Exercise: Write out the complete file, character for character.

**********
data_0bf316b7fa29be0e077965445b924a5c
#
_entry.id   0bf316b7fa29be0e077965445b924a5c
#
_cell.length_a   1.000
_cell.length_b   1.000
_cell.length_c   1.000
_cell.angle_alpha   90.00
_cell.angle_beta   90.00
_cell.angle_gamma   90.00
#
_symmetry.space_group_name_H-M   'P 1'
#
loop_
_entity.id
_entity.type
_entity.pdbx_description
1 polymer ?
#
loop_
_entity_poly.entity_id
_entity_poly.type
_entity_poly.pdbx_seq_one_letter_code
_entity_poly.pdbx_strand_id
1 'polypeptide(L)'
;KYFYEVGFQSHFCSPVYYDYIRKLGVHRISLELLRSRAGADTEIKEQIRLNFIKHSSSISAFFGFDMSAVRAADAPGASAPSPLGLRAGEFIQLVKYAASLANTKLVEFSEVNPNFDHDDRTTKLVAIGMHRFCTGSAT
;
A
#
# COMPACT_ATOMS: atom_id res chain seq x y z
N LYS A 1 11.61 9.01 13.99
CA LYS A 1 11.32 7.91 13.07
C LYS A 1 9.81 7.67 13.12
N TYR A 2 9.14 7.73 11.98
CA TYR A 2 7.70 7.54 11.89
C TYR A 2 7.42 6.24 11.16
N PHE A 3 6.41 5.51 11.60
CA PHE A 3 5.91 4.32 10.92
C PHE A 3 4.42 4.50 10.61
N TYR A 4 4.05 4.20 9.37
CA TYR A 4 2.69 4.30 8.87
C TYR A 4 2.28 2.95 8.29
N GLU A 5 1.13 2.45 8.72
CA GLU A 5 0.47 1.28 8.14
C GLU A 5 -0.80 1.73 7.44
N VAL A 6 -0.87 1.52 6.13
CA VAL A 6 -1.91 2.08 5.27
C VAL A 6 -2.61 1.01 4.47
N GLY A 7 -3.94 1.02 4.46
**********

data_0bf316b7fa29be0e077965445b924a5c
#
_entry.id   0bf316b7fa29be0e077965445b924a5c
#
_cell.length_a   1.000
_cell.length_b   1.000
_cell.length_c   1.000
_cell.angle_alpha   90.00
_cell.angle_beta   90.00
_cell.angle_gamma   90.00
#
_symmetry.space_group_name_H-M   'P 1'
#
loop_
_entity.id
_entity.type
_entity.pdbx_description
1 polymer ?
#
loop_
_entity_poly.entity_id
_entity_poly.type
_entity_poly.pdbx_seq_one_letter_code
_entity_poly.pdbx_strand_id
1 'polypeptide(L)'
;KYFYEVGFQSHFCSPVYYDYIRKLGVHRISLELLRSRAGADTEIKEQIRLNFIKHSSSISAFFGFDMSAVRAADAPGASAPSPLGLRAGEFIQLVKYAASLANTKLVEFSEVNPNFDHDDRTTKLVAIGMHRFCTGSAT
;
A
#
# COMPACT_ATOMS: atom_id res chain seq x y z
N LYS A 1 11.61 9.01 13.99
CA LYS A 1 11.32 7.91 13.07
C LYS A 1 9.81 7.67 13.12
N TYR A 2 9.14 7.73 11.98
CA TYR A 2 7.70 7.54 11.89
C TYR A 2 7.42 6.24 11.16
N PHE A 3 6.41 5.51 11.60
CA PHE A 3 5.91 4.32 10.92
C PHE A 3 4.42 4.50 10.61
N TYR A 4 4.05 4.20 9.37
CA TYR A 4 2.69 4.30 8.87
C TYR A 4 2.28 2.95 8.29
N GLU A 5 1.13 2.45 8.72
CA GLU A 5 0.47 1.28 8.14
C GLU A 5 -0.80 1.73 7.44
N VAL A 6 -0.87 1.52 6.13
CA VAL A 6 -1.91 2.08 5.27
C VAL A 6 -2.61 1.01 4.47
N GLY A 7 -3.94 1.02 4.46